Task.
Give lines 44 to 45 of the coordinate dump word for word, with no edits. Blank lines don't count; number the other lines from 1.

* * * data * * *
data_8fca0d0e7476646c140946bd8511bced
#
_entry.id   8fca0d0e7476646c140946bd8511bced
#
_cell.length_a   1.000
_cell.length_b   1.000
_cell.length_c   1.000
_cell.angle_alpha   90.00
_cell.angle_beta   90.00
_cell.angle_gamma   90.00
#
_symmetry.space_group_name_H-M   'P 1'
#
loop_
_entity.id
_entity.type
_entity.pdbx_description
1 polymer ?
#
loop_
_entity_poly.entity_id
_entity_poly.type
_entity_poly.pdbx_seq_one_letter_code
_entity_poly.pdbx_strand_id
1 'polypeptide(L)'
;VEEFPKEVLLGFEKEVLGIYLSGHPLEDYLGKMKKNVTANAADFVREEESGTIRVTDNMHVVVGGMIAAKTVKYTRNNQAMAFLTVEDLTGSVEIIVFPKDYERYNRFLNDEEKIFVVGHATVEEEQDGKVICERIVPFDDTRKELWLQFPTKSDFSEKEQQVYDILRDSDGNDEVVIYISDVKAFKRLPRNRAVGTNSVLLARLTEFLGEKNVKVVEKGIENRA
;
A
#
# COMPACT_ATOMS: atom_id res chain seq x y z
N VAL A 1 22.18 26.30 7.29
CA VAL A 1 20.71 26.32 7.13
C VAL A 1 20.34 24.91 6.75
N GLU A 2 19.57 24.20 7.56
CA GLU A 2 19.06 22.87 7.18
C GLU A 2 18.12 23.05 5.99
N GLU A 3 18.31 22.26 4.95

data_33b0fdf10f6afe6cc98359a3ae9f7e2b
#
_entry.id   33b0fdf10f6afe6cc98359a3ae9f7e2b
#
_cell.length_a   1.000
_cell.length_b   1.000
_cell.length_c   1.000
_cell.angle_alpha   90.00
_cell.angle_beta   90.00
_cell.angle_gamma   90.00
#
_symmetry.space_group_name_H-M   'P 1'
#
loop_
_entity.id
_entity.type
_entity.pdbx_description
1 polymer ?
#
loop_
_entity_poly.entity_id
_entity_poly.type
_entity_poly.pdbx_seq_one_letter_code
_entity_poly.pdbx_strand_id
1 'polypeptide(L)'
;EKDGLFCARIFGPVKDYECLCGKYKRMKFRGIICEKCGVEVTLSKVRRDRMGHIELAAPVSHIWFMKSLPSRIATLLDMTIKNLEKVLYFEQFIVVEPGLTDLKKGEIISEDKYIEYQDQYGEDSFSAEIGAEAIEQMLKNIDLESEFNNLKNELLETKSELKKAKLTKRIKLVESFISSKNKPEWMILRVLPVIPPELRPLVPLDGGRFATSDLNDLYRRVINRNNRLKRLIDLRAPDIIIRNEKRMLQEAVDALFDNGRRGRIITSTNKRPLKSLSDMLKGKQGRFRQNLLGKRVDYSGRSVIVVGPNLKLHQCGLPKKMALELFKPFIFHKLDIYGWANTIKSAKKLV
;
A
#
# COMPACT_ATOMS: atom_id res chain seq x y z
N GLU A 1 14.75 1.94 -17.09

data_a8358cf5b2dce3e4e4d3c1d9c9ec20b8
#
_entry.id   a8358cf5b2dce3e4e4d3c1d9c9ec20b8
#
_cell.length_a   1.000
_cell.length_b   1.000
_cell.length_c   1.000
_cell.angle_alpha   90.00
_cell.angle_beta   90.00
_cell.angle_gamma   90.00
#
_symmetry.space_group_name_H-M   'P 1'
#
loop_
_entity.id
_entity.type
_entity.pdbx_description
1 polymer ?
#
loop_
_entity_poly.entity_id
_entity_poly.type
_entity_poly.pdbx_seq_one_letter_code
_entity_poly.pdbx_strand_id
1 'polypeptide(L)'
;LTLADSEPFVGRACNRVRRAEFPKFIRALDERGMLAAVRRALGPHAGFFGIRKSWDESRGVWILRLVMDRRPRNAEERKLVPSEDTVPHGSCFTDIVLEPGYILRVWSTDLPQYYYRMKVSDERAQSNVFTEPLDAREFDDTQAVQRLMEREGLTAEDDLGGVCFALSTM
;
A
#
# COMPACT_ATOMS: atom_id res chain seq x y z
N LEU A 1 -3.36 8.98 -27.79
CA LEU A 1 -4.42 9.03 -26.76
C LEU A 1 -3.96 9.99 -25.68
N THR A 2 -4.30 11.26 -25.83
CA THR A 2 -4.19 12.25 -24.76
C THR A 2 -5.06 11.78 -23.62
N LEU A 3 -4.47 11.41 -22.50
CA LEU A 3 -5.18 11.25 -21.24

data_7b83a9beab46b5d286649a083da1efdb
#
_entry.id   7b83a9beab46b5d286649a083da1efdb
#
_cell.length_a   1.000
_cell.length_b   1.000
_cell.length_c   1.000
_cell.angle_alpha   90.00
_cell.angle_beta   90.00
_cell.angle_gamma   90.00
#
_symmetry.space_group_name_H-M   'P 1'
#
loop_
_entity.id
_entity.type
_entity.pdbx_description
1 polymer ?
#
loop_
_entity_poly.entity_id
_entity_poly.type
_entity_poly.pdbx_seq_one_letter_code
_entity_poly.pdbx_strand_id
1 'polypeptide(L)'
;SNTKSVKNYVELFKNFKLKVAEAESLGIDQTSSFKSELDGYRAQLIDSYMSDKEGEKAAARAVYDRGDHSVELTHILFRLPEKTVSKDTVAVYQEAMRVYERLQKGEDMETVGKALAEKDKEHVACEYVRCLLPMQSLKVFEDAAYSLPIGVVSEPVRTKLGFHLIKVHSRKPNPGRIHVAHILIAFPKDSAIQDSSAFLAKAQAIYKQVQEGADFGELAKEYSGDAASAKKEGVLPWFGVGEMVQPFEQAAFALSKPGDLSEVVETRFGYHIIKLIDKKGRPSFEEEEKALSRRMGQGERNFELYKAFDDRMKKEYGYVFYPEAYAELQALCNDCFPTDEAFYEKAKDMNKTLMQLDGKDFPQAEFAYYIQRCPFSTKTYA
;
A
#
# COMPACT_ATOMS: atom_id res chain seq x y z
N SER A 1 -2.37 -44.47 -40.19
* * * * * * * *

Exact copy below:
_cell.length_c   1.000
_cell.angle_alpha   90.00